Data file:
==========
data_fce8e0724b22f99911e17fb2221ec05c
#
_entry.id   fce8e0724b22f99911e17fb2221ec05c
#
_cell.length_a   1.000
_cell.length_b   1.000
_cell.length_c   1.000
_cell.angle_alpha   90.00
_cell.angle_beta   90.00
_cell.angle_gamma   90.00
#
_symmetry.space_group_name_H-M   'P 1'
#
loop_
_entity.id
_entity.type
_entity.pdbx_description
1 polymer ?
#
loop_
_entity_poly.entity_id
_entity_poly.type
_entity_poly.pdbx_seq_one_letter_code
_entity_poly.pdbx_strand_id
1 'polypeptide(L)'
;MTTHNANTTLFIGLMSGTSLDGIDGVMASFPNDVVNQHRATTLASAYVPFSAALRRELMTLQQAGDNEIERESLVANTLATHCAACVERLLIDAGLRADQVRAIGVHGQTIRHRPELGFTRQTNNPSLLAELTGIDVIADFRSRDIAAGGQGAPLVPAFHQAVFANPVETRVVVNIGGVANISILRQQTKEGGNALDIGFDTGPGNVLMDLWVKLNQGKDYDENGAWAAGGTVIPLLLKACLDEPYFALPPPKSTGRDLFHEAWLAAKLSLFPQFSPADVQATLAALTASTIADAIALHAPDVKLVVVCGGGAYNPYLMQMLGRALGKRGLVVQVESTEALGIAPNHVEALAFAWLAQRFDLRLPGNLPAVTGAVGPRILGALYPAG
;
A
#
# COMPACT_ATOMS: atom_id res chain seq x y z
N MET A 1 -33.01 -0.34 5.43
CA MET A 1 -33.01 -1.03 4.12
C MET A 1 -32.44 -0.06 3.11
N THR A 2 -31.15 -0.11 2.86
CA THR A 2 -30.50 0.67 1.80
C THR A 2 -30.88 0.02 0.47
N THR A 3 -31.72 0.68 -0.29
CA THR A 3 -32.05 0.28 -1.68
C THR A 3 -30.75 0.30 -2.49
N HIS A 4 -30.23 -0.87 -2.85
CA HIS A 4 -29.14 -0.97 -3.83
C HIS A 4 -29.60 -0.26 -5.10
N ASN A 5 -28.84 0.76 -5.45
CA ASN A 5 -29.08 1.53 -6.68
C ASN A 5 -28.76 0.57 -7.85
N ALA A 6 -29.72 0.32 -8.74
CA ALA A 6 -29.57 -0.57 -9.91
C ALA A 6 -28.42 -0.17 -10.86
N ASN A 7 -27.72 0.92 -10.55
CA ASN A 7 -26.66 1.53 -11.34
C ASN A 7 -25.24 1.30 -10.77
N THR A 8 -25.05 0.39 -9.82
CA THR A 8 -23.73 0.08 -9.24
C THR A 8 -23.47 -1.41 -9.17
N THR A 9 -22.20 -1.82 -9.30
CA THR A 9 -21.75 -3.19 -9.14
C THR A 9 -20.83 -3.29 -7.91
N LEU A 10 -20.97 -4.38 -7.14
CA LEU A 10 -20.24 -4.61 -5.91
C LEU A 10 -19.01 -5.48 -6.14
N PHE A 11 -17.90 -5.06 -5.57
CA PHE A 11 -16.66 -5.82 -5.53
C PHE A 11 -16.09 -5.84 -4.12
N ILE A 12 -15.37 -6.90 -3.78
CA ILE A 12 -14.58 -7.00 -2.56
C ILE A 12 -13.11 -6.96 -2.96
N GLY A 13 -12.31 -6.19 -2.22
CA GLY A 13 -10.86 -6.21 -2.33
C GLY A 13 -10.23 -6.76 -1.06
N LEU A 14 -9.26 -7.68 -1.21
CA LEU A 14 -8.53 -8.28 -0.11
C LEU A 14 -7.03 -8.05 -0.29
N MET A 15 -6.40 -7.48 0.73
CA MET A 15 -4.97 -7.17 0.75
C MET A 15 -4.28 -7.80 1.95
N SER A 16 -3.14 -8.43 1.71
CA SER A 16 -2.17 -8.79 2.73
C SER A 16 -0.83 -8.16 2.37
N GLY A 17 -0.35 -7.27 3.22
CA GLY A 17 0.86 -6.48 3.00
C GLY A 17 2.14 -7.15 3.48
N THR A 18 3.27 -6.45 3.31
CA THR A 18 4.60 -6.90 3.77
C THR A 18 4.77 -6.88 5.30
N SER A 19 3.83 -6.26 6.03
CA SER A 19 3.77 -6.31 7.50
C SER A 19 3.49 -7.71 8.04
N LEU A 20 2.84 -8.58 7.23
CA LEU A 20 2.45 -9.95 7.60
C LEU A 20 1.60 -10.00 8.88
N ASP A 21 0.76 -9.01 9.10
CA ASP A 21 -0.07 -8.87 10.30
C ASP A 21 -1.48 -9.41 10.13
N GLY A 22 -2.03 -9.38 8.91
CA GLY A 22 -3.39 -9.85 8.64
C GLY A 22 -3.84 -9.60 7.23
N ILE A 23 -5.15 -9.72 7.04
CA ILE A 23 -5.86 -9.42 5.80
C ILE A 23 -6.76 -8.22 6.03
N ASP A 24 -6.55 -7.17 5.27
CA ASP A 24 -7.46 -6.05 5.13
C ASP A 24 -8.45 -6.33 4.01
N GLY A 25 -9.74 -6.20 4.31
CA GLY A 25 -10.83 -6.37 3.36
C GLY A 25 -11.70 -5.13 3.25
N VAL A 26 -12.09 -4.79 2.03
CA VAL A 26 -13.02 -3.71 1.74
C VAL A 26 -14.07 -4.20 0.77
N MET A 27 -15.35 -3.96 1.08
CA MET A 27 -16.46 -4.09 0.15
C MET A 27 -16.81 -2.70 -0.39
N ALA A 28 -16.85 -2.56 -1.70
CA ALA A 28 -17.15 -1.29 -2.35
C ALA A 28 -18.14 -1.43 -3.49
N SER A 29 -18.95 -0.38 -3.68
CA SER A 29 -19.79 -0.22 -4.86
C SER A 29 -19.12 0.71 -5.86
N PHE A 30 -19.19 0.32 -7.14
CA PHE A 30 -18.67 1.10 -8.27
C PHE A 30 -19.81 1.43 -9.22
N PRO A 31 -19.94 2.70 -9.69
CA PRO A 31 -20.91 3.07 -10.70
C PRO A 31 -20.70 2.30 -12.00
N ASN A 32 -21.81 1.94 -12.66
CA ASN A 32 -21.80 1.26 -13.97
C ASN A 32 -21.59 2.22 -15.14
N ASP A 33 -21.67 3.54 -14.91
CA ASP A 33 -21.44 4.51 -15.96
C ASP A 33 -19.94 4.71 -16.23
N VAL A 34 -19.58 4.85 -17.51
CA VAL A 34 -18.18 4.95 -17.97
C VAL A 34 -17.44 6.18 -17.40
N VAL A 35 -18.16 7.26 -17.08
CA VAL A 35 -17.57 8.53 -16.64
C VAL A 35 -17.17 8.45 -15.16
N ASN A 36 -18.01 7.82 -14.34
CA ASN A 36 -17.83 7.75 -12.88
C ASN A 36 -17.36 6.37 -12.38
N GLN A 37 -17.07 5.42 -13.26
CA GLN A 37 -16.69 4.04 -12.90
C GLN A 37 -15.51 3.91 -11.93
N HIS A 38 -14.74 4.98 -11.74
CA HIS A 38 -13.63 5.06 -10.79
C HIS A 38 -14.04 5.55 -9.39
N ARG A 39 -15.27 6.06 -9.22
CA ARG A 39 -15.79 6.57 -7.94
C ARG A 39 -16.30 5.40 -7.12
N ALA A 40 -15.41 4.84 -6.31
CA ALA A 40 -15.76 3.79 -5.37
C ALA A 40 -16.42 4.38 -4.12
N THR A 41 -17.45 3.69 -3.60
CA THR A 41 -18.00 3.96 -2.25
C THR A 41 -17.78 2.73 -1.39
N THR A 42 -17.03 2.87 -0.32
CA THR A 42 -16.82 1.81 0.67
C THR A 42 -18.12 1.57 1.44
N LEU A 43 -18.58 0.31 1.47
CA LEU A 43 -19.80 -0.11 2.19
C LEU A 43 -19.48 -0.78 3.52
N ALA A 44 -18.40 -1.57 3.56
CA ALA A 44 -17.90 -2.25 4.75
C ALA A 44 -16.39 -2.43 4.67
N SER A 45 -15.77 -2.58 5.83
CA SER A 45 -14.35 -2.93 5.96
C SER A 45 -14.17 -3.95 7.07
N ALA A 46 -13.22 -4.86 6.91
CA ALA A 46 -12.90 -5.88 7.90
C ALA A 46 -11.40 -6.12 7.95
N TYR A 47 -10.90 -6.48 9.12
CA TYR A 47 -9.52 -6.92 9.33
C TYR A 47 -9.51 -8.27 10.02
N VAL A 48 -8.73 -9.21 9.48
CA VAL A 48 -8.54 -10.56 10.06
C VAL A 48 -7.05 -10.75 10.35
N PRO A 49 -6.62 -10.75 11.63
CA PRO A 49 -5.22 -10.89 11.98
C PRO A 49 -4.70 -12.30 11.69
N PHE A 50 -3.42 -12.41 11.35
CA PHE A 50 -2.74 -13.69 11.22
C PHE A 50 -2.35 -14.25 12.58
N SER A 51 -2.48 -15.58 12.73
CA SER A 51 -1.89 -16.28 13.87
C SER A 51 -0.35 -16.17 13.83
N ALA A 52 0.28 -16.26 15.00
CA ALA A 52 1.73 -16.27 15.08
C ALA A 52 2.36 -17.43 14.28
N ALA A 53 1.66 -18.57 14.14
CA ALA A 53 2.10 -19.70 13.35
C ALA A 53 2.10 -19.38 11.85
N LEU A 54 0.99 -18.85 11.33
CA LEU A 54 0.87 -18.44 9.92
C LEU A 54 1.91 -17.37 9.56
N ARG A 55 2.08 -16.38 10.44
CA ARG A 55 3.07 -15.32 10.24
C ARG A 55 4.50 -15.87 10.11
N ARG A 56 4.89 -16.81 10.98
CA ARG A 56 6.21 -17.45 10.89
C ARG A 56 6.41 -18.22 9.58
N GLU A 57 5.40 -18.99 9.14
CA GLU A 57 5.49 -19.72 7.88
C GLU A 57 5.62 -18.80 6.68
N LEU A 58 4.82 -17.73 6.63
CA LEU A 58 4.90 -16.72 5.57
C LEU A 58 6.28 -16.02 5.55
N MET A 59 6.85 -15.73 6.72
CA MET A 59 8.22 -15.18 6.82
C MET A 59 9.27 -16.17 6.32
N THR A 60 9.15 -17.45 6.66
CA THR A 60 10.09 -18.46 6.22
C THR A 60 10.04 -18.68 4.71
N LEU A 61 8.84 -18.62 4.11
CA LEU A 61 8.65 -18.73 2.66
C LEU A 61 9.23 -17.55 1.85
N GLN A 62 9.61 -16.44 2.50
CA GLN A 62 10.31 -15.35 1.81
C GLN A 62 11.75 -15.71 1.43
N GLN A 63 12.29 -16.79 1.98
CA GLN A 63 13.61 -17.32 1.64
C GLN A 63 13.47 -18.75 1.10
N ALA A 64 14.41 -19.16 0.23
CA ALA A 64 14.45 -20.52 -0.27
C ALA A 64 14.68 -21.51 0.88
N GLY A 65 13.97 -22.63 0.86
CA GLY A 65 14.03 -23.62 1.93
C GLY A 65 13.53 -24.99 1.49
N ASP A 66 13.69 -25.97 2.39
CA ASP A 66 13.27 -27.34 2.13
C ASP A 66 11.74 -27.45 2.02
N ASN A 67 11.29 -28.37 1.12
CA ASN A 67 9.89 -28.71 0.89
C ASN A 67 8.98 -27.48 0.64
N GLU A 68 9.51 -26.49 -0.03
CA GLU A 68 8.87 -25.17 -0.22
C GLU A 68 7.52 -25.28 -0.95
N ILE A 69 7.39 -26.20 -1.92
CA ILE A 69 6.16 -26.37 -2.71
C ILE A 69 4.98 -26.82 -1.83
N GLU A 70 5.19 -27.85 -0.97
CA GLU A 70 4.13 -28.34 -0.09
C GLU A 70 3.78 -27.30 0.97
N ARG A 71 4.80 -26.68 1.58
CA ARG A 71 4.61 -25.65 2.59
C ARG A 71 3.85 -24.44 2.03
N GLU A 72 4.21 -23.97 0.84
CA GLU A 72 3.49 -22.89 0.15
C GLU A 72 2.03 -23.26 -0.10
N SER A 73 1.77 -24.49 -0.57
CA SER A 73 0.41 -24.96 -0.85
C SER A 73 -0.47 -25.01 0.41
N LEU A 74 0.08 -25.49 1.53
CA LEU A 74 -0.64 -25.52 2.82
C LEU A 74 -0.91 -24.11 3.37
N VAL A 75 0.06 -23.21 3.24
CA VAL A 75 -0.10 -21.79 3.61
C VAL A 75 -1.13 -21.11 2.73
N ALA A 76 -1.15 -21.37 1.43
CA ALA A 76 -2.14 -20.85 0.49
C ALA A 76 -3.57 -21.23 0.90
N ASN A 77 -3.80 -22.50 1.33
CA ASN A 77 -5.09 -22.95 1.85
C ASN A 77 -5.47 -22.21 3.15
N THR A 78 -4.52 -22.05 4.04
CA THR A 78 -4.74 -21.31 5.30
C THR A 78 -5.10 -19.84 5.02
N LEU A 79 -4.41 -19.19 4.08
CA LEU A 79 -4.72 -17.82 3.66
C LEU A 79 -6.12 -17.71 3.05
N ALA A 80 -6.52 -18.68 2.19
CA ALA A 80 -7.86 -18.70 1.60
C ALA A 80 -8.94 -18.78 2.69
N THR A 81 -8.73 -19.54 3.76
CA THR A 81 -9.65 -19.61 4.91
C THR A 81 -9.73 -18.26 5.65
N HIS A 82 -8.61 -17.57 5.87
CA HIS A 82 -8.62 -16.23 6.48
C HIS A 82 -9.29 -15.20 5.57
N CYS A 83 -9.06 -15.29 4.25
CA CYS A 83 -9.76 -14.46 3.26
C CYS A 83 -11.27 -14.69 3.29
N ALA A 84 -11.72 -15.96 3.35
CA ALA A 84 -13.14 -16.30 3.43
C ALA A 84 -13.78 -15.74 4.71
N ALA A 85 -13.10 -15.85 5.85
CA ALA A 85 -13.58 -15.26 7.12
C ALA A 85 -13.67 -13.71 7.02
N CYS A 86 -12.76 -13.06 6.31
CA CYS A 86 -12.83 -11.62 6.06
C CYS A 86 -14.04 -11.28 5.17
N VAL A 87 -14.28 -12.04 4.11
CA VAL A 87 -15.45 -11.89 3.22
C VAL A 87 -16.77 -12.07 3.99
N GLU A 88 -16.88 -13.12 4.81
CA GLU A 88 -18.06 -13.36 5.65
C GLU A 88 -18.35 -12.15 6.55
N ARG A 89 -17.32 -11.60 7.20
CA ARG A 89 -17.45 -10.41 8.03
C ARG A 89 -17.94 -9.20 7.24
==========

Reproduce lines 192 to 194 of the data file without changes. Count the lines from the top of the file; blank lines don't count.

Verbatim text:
C LEU A 54 1.91 -17.37 9.56
N ARG A 55 2.08 -16.38 10.44
CA ARG A 55 3.07 -15.32 10.24